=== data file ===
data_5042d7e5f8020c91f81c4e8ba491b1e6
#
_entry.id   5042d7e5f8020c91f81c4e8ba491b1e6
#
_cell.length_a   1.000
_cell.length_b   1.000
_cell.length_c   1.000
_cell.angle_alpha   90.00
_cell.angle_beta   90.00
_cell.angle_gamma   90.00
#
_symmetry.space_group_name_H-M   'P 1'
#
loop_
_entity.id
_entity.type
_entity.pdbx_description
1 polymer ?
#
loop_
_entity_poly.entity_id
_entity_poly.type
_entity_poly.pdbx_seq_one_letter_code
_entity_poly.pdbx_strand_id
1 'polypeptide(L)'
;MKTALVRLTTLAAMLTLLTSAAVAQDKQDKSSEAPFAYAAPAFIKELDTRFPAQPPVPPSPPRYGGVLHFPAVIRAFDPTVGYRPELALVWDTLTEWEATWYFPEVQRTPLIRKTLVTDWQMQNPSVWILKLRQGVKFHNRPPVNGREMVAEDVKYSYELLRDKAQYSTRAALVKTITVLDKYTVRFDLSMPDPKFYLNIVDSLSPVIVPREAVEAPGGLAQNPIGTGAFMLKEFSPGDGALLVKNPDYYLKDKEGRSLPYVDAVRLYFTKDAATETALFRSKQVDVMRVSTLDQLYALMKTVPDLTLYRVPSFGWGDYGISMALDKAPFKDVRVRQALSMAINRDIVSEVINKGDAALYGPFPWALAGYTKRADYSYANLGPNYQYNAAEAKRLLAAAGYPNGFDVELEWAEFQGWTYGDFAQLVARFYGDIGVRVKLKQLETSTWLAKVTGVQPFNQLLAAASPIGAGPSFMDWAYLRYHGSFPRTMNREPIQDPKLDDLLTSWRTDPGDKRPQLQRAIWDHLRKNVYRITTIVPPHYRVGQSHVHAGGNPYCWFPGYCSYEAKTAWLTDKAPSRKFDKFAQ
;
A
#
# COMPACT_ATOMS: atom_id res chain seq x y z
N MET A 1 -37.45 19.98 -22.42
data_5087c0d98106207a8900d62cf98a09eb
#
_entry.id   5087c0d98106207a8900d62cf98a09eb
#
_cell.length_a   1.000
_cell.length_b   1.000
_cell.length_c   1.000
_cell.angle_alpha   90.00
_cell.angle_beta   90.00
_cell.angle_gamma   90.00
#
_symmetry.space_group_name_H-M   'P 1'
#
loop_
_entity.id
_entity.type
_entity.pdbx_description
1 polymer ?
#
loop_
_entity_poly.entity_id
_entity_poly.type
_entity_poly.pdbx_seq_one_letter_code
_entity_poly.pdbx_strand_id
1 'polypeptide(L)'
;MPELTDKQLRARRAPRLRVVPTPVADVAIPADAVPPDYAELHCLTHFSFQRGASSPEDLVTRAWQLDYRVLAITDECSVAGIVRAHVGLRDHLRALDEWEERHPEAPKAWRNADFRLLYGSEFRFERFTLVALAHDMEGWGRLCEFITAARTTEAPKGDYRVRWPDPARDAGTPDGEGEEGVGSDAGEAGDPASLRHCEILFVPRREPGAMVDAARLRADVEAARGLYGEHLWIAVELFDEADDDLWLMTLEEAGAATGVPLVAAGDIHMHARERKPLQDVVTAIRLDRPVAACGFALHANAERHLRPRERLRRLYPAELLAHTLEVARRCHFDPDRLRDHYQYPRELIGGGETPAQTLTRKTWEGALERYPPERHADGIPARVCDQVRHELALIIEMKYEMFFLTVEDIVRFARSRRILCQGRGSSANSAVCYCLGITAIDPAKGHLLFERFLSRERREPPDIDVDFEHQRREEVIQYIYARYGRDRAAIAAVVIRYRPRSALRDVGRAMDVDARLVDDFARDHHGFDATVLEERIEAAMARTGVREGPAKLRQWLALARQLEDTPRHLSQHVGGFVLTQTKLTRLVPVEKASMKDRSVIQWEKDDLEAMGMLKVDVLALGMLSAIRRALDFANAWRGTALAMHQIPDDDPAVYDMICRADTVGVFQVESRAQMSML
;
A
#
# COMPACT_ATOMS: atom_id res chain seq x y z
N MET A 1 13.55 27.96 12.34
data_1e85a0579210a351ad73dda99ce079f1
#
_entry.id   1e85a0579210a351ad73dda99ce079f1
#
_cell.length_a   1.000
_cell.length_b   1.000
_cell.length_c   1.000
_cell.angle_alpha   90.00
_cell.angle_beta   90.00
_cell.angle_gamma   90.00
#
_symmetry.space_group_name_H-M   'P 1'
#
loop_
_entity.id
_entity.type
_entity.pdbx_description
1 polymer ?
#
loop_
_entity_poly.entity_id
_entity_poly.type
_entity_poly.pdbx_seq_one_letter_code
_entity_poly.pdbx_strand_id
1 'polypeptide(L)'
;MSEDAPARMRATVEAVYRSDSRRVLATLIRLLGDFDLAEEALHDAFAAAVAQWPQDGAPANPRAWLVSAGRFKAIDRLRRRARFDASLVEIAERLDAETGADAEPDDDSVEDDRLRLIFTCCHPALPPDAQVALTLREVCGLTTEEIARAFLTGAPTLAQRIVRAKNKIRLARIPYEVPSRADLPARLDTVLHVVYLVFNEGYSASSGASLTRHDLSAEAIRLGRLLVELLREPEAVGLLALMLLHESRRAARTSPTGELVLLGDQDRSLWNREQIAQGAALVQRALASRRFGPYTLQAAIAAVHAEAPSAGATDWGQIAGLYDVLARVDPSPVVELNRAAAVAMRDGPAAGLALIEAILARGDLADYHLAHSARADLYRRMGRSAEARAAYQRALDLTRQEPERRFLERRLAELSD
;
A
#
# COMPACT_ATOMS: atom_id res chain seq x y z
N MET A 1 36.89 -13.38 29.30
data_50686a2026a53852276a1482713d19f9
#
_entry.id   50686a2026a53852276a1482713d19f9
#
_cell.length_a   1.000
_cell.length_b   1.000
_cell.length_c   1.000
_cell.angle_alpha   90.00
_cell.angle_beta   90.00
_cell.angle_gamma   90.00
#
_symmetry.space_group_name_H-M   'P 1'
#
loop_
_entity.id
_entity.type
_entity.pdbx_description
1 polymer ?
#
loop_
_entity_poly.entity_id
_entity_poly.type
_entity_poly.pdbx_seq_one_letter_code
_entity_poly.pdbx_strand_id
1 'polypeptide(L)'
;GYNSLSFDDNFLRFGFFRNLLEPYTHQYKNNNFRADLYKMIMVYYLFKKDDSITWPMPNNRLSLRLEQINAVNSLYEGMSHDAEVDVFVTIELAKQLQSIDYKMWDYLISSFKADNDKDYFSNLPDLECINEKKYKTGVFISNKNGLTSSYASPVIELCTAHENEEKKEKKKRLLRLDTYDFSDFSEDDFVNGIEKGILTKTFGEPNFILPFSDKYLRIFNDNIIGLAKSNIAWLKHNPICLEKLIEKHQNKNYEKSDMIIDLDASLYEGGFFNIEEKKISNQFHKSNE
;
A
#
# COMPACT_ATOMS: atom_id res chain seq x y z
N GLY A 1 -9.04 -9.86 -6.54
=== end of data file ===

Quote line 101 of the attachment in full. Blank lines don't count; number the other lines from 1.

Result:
_cell.angle_alpha   90.00